Most representatives who spoke on the subject expressed firm resolve against the use of force as a viable means to solve conflicts. Several representatives also highlighted the hypocrisy of violating one international law in order to enforce another. Ralph Gonsalves, Prime Minister of Saint Vincent and the Grenadines, noted that “there are those in this Assembly who hold a curious view of international law, as something that must be imposed against others, but which has limited applicability to them.”

Indeed, the same countries that were originally calling for military strikes against Syria in response to the use of chemical weapons are some of those that possess nuclear weapons. And one of them, the United States, has not yet met its deadline to destroy its own chemical weapons stockpile as mandated by the Chemical Weapons Convention. This double standard did not go unnoticed. “In Syria, we disagree with the use of chemical weapons and weapons of mass destruction. But who has the greatest nuclear arsenal? Who invented chemical weapons?” asked President Evo Morales of Bolivia. The representatives of Guatemala and San Marino, among others, also drew connections between the threats of chemical weapons and nuclear weapons, calling for united action toward the elimination of both.

Over 65 countries spoke about the dangers of nuclear weapons at this general debate. Some—those that possess them—spoke merely of the dangers of proliferation. But the overwhelming majority warned of the threats to security, stability, and humanity inherent in the weapons themselves. “The continued reliance on nuclear weapons and the limited progress towards nuclear disarmament are of great global concern,” argued President Heinz Fischer of Austria. “Nuclear weapons should be stigmatized, banned and eliminated.” The concern with nuclear weapons is truly cross-regional. The Community of Latin American and Caribbean States (CELAC) reiterated the need for the “total and absolute elimination of nuclear weapons,” while Prime Minister Tuilaepa Sailele Malielegaoi of Samoa highlighted the “urgent need to have a treaty banning nuclear weapons.”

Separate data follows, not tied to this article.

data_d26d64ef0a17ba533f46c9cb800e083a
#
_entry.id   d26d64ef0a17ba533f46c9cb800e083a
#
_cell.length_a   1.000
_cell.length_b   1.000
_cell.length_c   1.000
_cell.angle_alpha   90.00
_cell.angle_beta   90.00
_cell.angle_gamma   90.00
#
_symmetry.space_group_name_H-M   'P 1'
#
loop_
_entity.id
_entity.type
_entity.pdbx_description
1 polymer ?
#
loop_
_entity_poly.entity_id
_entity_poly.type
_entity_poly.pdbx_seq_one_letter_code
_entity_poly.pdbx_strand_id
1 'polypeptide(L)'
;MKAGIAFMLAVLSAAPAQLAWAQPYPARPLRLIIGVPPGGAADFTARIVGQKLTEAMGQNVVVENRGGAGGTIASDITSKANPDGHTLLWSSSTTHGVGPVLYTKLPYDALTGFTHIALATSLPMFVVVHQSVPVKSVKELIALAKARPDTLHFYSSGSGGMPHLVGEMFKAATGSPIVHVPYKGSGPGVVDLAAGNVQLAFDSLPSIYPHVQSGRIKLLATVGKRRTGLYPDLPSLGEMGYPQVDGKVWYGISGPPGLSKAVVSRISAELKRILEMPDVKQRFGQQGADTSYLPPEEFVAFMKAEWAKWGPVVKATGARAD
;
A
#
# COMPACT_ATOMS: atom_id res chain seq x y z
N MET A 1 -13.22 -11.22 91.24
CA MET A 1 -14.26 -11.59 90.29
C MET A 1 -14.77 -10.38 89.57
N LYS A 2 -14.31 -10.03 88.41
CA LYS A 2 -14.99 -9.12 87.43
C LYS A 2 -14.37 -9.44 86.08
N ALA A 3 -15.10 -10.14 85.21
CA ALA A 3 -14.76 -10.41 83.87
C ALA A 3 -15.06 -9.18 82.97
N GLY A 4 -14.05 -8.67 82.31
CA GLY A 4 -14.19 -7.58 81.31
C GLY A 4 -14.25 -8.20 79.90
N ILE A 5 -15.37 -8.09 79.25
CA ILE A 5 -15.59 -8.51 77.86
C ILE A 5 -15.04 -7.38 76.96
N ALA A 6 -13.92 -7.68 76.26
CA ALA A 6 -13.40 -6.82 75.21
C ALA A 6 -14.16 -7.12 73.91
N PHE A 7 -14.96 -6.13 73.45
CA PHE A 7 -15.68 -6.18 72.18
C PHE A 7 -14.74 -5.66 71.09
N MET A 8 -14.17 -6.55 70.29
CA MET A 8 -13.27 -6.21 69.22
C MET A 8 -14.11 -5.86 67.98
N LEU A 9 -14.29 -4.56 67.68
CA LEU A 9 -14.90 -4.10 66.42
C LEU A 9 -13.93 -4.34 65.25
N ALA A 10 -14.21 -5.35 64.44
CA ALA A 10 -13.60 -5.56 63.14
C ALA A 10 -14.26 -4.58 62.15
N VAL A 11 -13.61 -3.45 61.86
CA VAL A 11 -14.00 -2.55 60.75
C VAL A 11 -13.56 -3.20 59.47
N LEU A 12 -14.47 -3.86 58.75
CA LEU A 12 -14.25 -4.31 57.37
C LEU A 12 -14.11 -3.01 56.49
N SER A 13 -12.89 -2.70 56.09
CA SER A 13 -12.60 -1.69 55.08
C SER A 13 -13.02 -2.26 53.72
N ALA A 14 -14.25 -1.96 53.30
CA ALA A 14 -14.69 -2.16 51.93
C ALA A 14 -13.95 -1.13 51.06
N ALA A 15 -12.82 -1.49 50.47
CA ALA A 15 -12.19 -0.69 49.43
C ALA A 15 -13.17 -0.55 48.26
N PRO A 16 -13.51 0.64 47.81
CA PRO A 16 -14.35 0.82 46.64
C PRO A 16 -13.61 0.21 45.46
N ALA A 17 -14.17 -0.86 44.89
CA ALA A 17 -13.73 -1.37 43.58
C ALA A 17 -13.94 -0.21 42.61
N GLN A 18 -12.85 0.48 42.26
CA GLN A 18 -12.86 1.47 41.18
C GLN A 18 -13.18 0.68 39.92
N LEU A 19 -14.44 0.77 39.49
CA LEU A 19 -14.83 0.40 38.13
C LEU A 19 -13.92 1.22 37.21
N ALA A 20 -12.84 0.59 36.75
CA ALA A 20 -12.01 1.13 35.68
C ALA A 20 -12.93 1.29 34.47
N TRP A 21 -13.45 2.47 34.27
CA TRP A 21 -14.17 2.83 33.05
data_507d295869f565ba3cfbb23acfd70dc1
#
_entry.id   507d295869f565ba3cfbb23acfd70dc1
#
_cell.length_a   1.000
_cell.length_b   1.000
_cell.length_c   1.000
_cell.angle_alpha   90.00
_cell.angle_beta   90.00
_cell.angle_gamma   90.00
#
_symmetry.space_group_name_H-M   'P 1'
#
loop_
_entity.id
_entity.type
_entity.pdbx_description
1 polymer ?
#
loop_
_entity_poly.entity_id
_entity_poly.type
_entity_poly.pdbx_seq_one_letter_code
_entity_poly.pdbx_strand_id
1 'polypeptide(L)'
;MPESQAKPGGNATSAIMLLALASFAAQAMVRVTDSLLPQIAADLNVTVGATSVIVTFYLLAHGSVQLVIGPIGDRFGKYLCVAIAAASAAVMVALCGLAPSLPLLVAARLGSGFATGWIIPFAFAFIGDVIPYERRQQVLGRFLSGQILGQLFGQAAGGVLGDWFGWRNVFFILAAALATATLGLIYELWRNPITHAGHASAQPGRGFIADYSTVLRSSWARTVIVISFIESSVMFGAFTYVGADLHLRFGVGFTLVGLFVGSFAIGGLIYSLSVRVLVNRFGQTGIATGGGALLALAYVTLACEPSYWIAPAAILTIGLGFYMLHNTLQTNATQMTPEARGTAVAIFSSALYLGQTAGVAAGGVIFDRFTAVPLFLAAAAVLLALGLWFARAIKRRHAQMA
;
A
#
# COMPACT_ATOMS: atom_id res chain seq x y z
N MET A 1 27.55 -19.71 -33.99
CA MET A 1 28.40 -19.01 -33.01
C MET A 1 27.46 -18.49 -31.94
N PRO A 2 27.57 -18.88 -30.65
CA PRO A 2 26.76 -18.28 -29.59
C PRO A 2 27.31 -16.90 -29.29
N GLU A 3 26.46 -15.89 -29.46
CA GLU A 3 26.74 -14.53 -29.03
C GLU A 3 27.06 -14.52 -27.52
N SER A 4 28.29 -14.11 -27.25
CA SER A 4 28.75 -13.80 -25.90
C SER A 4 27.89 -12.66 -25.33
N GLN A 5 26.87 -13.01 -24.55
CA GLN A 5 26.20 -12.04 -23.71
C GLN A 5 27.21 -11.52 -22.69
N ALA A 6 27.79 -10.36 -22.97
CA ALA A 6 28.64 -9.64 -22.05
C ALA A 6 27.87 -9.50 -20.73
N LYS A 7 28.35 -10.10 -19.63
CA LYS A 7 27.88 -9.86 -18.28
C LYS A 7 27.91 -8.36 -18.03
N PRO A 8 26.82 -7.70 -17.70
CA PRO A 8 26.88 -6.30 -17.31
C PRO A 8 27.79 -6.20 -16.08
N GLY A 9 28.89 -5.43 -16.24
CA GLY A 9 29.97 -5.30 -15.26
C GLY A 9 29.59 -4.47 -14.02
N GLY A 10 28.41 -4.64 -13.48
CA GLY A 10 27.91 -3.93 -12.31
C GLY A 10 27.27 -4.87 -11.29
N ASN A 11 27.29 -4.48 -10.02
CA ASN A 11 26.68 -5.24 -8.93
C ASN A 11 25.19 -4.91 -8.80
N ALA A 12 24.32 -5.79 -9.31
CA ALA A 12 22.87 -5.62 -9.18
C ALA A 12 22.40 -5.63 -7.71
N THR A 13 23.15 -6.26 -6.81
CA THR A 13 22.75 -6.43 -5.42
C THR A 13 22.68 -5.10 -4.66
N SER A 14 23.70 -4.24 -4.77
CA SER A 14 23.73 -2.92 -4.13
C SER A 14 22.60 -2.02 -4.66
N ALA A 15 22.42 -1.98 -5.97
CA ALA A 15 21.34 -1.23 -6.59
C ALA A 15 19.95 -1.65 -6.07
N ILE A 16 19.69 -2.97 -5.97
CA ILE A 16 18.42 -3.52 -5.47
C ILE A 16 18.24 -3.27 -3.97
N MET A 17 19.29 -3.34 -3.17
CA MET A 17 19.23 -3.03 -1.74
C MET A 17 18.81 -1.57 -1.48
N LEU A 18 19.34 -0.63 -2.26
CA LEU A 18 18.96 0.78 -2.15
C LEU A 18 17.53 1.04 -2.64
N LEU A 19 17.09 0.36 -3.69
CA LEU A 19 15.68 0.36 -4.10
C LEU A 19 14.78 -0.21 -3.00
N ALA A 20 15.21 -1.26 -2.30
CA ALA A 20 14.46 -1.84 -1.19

While the abolition of nuclear weapons is often treated like a far-reaching dream, the same was once said about regulating the international arms trade. Yet by the end of the general debate, 112 countries had signed onto the Arms Trade Treaty (ATT), the text of which was adopted by the General Assembly in April 2013. About 50 countries welcomed the ATT in their general debate remarks, focusing on the contribution its implementation should make to reducing armed violence and human suffering. Many of these governments appealed to arms exporters to ratify and robustly implement the Treaty and to take more proactive measures to control weapons exports.

The positions and priorities reflected at the UNGA debate are important to keep in mind as move into First Committee. They give an indication of the direction of some of the conversations that will be held throughout October and they give delegations something upon which to build their actions. The interconnectivity highlighted in this report only scratches the surface of possibilities; we look forward to pursuing these and other connections over the next month.

Report by Ray Acheson, Reaching Critical Will of WILPF

Reaching Critical Will, with the assistance of WILPF’s PeaceWomen programme, tracked all references to disarmament and arms control at this year’s UNGA general debate. The Disarmament Index is available at www.reachingcriticalwill.org. PeaceWomen maintains an index on gender and women, available at www.peacewomen.org.